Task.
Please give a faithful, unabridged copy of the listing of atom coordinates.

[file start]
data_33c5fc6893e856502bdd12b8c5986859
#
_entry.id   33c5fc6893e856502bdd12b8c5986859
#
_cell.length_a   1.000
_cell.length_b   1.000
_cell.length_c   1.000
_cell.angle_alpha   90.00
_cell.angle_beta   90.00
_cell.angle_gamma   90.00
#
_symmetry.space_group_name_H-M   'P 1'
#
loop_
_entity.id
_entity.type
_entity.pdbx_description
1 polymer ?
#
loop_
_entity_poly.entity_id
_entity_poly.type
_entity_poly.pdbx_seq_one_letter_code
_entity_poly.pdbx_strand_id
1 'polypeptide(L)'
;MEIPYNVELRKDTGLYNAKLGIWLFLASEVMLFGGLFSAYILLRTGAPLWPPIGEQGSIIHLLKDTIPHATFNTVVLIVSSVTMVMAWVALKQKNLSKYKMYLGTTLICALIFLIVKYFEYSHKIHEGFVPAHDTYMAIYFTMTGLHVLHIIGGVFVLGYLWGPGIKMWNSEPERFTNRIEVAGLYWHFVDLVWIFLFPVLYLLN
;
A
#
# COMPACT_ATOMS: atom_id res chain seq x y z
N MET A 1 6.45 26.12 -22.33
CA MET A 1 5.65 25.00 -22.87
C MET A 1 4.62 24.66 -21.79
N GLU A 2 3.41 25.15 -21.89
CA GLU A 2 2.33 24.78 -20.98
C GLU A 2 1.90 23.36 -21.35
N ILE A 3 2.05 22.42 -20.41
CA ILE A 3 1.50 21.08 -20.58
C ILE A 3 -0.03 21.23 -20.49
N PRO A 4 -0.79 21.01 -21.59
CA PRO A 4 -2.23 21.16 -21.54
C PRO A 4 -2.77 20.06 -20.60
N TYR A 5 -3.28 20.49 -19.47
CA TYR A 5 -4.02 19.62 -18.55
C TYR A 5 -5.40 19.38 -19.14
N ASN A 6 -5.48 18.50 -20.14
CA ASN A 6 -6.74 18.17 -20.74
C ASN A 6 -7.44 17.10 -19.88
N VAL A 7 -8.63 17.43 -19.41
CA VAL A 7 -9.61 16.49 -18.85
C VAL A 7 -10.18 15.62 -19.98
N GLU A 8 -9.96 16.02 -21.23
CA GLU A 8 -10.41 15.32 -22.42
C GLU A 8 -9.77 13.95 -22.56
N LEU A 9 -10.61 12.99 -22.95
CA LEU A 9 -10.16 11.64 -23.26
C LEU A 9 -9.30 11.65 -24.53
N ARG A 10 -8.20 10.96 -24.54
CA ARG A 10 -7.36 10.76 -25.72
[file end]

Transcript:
data_33c5fc6893e856502bdd12b8c5986859
#
_entry.id   33c5fc6893e856502bdd12b8c5986859
#
_cell.length_a   1.000
_cell.length_b   1.000
_cell.length_c   1.000
_cell.angle_alpha   90.00
_cell.angle_beta   90.00
_cell.angle_gamma   90.00
#
_symmetry.space_group_name_H-M   'P 1'
#
loop_
_entity.id
_entity.type
_entity.pdbx_description
1 polymer ?
#
loop_
_entity_poly.entity_id
_entity_poly.type
_entity_poly.pdbx_seq_one_letter_code
_entity_poly.pdbx_strand_id
1 'polypeptide(L)'
;MEIPYNVELRKDTGLYNAKLGIWLFLASEVMLFGGLFSAYILLRTGAPLWPPIGEQGSIIHLLKDTIPHATFNTVVLIVSSVTMVMAWVALKQKNLSKYKMYLGTTLICALIFLIVKYFEYSHKIHEGFVPAHDTYMAIYFTMTGLHVLHIIGGVFVLGYLWGPGIKMWNSEPERFTNRIEVAGLYWHFVDLVWIFLFPVLYLLN
;
A
#
# COMPACT_ATOMS: atom_id res chain seq x y z
N MET A 1 6.45 26.12 -22.33
CA MET A 1 5.65 25.00 -22.87
C MET A 1 4.62 24.66 -21.79
N GLU A 2 3.41 25.15 -21.89
CA GLU A 2 2.33 24.78 -20.98
C GLU A 2 1.90 23.36 -21.35
N ILE A 3 2.05 22.42 -20.41
CA ILE A 3 1.50 21.08 -20.58
C ILE A 3 -0.03 21.23 -20.49
N PRO A 4 -0.79 21.01 -21.59
CA PRO A 4 -2.23 21.16 -21.54
C PRO A 4 -2.77 20.06 -20.60
N TYR A 5 -3.28 20.49 -19.47
CA TYR A 5 -4.02 19.62 -18.55
C TYR A 5 -5.40 19.38 -19.14
N ASN A 6 -5.48 18.50 -20.14
CA ASN A 6 -6.74 18.17 -20.74
C ASN A 6 -7.44 17.10 -19.88
N VAL A 7 -8.63 17.43 -19.41
CA VAL A 7 -9.61 16.49 -18.85
C VAL A 7 -10.18 15.62 -19.98
N GLU A 8 -9.96 16.02 -21.23
CA GLU A 8 -10.41 15.32 -22.42
C GLU A 8 -9.77 13.95 -22.56
N LEU A 9 -10.61 12.99 -22.95
CA LEU A 9 -10.16 11.64 -23.26
C LEU A 9 -9.30 11.65 -24.53
N ARG A 10 -8.20 10.96 -24.54
CA ARG A 10 -7.36 10.76 -25.72